Sonntag, 6. November 2016

Harry Graham (2)

Die beiden einleitenden Gedichte aus »Familiar Faces« (1907):

Harry Graham: The Cry of the Publisher

O my Author, do you hear the Autumn calling? 
   Does its message fail to reach you in your den,  
Where the ink that once so sluggishly was crawling  
   Courses swiftly through your stylographic pen?  
'Tis the season when the editor grows active,  
   When the office-boy looks longingly to you.  
Won't you give him something novel and attractive  
                                                         To review?
Never mind if you are frivolous or solemn, 
   If you only can be striking and unique, 
The reviewers will concede you half a column  
   In their literary journals, any week.  
And 'twill always be your publisher's ambition  
   To provide for the demand that you create,  
And dispose of a gigantic first edition,  
                                           While you wait.
O my Author, can't you pull yourself together,  
   Try to expiate the failures of the past,  
And just ask yourself dispassionately whether
   You can't give us something better than your last?  
If you really—if you truly—are a poet,  
   As you fancy—pray forgive my being terse—  
Don't you think you might occasionally show it  
                                                  In your verse?

Harry Graham: The Cry of the Author

O my Publisher, how dreadfully you bore me!  
   Of your censure I am frankly growing tired.  
With your diatribes eternally before me,  
   How on earth can I expect to feel inspired?  
You are orderly, no doubt, and systematic,  
   In that office where recumbent you recline;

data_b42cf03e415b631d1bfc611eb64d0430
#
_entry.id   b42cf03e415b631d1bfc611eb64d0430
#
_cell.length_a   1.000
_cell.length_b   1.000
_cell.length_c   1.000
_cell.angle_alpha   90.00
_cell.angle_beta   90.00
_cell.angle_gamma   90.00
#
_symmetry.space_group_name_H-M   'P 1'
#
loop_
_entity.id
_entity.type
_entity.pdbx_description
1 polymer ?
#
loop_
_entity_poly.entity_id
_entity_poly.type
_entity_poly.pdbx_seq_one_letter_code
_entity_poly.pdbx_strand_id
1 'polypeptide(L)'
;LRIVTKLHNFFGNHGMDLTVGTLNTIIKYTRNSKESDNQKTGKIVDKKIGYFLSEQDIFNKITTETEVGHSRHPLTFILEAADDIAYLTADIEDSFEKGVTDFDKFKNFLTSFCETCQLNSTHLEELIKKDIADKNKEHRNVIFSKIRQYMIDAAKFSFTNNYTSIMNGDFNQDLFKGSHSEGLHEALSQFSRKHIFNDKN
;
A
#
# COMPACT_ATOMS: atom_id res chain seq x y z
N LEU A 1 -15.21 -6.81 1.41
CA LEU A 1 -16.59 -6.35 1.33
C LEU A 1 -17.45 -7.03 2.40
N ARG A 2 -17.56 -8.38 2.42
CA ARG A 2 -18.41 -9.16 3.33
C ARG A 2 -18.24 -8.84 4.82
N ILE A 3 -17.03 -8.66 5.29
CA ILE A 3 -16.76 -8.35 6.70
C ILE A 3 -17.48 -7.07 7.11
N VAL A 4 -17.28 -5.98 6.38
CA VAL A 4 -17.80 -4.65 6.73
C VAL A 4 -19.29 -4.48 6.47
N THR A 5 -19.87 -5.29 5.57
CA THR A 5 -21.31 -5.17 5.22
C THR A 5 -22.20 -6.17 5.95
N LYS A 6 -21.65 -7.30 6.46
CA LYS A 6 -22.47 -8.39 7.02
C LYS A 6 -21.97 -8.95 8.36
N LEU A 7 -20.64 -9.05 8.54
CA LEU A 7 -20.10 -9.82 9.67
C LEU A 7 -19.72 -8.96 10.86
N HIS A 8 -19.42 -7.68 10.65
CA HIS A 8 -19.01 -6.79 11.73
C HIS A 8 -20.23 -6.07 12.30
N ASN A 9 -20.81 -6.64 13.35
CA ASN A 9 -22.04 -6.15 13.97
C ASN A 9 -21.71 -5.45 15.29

You would modify your methods in an attic  
                                              Such as mine.
If you lived a sort of hand-to-mouth existence  
   (Where the mouth found less employment than the hand);  
If your rhymes would lend your humour no assistance,  
   And your wit assumed a form that never scann'd;  
If you sat and waited vainly at your table 
   While Calliope declined to give her cues,  
You would realise how very far from stable  
                                          Was the Mews!
You would find it quite impossible to labour  
   With the patient perseverance of a drone,  
While some tactless but enthusiastic neighbour  
   Played a cake walk on a wheezy gramophone,  
While your peace was so disturbed by constant clatter,  
   That at length you grew accustomed—nay, resigned,  
To the never-ending victory of Matter  
                                       Over Mind.
While you batten upon plovers' eggs and claret,  
   In the shelter of some fashionable club, 
I am starving, very likely, in a garret,  
   Off the street so incorrectly labelled Grub,  
Where the vintage smacks distinctly of the ink-butt, 
   And the atmosphere is redolent of toil, 
And there's nothing for the journalist to drink but 
                                          Midnight oil!
It is useless to solicit inspiration  
   When one isn't in the true poetic mood,  
When one contemplates the prospect of starvation, 
   And one's little ones are clamouring for food.  
When one's tongue remains ingloriously tacit, 
   One is forced with some reluctance to admit  
That, alas! (as Virgil said) Poeta nascit-  
                                           -Ur, non fit!
Then, my Publisher, be gentle with your poet;
   Do not treat him with the harshness he deserves,  
For, in fact, altho' you little seem to know it,  
   You are gradually getting on his nerves.  
Kindly dam the foaming torrent of your curses,
   While I ask you,—yes, and pause for a reply,—  
Are you writing this immortal book of verses,  
                                                     Or am I?

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